If you’ve opted to blanket your horse, then you need these tips!

The horse blankets are coming out! Many horse owners are pulling blankets out of storage and getting them ready for the cold days ahead. While some prefer to leave their horses natural, others choose to blanket for a variety of reasons. Depending on your climate and if you clip, you may have no choice but to use them.

Blanketing a horse is not as simple as one might imagine. There’s the sizing of it, the different fills and when to actually put it on and take it off. Before you get overwhelmed, check out these blanketing do’s and don’ts and you’ll be set for winter!

DO fit your horse’s blanket correctly.

You need a blanket that fits just right. If it’s too small, your horse will be uncomfortable. They may even struggle to lay down and get up. On the other hand, one that is too big can become a safety concern. Their legs may easily get hung up in the material or straps. And ultimately, a too big or too small blanket can cause unnecessary rubbing on the shoulders, sides and tail area.

A helpful way to determine size is to take a measuring tape from the middle of your horse’s chest to the center of their tail. They should be standing squarely. Remember, each brand may vary slightly in sizing. Make sure you hold onto the receipt and try it on your horse right away.

Horse with blanket

DON’T buy just one.

If you choose to blanket, then you’ll want at least two per horse. This is important for those very wet days. Once your horse’s blanket becomes soaked, you’ll need to switch it out for a dry one. 

You should also consider the different fills or weights. A rain sheet has zero fill and only protects your horse from wet, windy conditions. A medium and heavy fill will keep your horse warm and dry. And an extra heavy is for those really brutal days. You’ll want to swap out the blankets to match the weather and temperature.

DO take off the blanket once a day.

It’s important you check out your horse’s blanket and underneath at least once a day. You need to look for rubs, injuries and fit. The elastic parts of the blanket can stretch out over time, so check thoroughly. You may also want to brush your horse’s fur to satisfy any itches they may have.

Horse with blanket

DON’T blanket a wet horse.

Not only can blanketing a wet horse cause rubs, but they can also catch a chill. If their fur has become soaked, you’ll need to towel dry them or use a cooler before putting on the blanket. Additionally, any blanket that becomes very wet should be removed and replaced with a dry one.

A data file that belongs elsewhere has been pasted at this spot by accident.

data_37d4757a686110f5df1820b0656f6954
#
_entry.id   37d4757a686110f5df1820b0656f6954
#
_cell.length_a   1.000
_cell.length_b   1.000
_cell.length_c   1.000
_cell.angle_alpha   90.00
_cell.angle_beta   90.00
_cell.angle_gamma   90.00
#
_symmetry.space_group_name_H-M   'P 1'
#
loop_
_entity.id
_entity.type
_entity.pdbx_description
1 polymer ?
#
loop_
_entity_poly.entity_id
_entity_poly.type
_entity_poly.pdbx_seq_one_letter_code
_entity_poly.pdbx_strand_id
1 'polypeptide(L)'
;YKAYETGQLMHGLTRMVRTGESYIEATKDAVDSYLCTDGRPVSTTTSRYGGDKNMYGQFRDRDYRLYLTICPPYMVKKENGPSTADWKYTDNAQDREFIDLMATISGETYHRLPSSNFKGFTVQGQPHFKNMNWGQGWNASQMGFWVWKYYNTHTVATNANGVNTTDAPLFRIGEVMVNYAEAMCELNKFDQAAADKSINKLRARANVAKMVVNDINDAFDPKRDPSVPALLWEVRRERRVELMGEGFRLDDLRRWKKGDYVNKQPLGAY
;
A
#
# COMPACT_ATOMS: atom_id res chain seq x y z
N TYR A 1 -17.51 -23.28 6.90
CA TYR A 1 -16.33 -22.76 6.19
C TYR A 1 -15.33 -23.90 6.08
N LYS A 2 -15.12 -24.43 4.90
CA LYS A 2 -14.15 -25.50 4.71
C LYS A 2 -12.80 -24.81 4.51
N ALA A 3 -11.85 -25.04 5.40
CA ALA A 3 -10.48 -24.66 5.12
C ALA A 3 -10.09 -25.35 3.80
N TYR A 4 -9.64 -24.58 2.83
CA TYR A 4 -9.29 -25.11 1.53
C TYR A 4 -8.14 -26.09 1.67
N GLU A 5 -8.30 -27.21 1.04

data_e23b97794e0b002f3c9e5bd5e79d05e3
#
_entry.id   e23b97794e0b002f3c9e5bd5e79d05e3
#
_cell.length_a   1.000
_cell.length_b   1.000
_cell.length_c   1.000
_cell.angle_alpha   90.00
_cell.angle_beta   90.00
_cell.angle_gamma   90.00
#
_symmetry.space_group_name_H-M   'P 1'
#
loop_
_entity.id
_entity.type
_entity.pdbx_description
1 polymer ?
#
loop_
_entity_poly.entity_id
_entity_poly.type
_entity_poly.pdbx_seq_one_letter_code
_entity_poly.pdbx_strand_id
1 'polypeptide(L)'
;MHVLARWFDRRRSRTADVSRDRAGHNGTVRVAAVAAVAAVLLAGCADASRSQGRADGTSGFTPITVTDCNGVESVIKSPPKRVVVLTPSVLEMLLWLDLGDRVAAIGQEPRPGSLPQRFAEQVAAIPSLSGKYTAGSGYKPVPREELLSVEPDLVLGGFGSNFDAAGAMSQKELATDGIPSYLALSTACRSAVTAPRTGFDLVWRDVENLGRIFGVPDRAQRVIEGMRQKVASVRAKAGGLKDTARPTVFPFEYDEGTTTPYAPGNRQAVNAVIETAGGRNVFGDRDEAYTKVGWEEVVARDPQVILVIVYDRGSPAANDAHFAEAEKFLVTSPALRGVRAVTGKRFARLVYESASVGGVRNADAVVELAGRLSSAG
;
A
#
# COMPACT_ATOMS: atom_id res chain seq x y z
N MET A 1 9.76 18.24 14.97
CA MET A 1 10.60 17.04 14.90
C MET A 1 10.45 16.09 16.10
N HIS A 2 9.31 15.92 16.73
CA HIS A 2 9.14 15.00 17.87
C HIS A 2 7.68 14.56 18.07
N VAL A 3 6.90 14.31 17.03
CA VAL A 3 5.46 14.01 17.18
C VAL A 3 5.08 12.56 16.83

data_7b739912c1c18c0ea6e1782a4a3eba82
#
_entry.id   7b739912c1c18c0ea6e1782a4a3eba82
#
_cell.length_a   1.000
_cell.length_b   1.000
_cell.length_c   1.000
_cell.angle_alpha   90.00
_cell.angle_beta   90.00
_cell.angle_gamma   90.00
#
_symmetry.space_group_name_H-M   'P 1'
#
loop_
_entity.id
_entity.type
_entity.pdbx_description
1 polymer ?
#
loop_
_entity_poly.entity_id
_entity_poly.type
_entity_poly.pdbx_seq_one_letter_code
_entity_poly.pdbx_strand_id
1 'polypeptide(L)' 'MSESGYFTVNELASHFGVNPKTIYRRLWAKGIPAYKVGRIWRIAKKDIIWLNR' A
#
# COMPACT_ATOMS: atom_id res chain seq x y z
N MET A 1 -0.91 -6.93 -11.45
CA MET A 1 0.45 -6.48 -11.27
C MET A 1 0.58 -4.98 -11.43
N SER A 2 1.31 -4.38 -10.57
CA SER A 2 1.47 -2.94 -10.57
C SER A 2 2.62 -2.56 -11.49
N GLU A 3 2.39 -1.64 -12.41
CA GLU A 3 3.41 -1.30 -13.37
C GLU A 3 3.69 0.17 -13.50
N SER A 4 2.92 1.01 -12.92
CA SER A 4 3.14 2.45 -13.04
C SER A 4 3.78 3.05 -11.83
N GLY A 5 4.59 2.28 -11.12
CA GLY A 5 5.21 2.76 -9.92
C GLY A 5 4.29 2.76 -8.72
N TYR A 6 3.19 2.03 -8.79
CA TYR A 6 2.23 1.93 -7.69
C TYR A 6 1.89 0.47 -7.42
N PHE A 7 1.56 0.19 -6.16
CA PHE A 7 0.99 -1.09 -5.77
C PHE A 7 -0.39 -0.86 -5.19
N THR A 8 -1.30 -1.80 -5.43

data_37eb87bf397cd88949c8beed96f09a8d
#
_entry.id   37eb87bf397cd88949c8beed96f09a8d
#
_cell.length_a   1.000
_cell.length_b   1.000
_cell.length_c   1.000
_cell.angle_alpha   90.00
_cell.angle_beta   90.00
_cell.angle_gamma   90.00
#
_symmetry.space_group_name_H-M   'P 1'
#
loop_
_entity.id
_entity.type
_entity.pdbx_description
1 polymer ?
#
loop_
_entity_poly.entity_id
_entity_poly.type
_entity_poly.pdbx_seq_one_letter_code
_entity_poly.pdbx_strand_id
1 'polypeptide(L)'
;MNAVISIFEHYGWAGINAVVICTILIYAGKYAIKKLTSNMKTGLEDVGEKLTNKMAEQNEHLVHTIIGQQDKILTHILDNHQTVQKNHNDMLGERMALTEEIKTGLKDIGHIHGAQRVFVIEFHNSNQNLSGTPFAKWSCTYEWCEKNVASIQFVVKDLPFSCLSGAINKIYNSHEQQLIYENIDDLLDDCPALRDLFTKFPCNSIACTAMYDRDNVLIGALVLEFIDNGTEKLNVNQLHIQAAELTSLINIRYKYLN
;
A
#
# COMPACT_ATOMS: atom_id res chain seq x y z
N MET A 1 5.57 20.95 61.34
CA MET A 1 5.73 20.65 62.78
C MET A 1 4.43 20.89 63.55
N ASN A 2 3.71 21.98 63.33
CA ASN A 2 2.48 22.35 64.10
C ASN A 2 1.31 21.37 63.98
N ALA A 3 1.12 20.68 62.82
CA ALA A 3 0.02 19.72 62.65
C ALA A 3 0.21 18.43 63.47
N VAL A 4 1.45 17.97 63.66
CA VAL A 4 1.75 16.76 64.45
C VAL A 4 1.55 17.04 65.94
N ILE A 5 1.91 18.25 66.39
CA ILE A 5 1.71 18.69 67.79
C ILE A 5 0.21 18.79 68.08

DO choose a strong denier.

Horses can be rough on blankets! A denier of 1200 or more will be durable and tear resistant. Anything less stands the risk of getting holes or ripping. Only you know how rough your horse is, so plan accordingly. A lower denier may cost less, but will need to be replaced more frequently.

DONT ignore the weather.

Get in the habit of checking the weather daily. You do not want to leave a heavy blanket on your horse if the weather becomes unseasonably warm. They will overheat and sweat under it. Furthermore, if the temperatures dip down, then you’ll want to increase the weight of your horse’s blanket for extra warmth.

Whether your horse is clipped, thin or a senior, blanketing may provide them with the warmth they need. It definitely requires some extra work, but your horse’s comfort is important. Eventually, you’ll get the hang of it and it’ll be easy peasy.


Emily Fought

Emily Fought discovered her passion for horses early on in life. When she isn't writing about them, you can find her in the barn riding. Although Emily's background is in dressage, she enjoys cross-training and is an avid trail rider. She resides in Northeastern Ohio with her husband and small dog. Together, they own and operate Humblewood Farm. Emily not only writes for YourHorseFarm.com but CowgirlMagazine.com as well!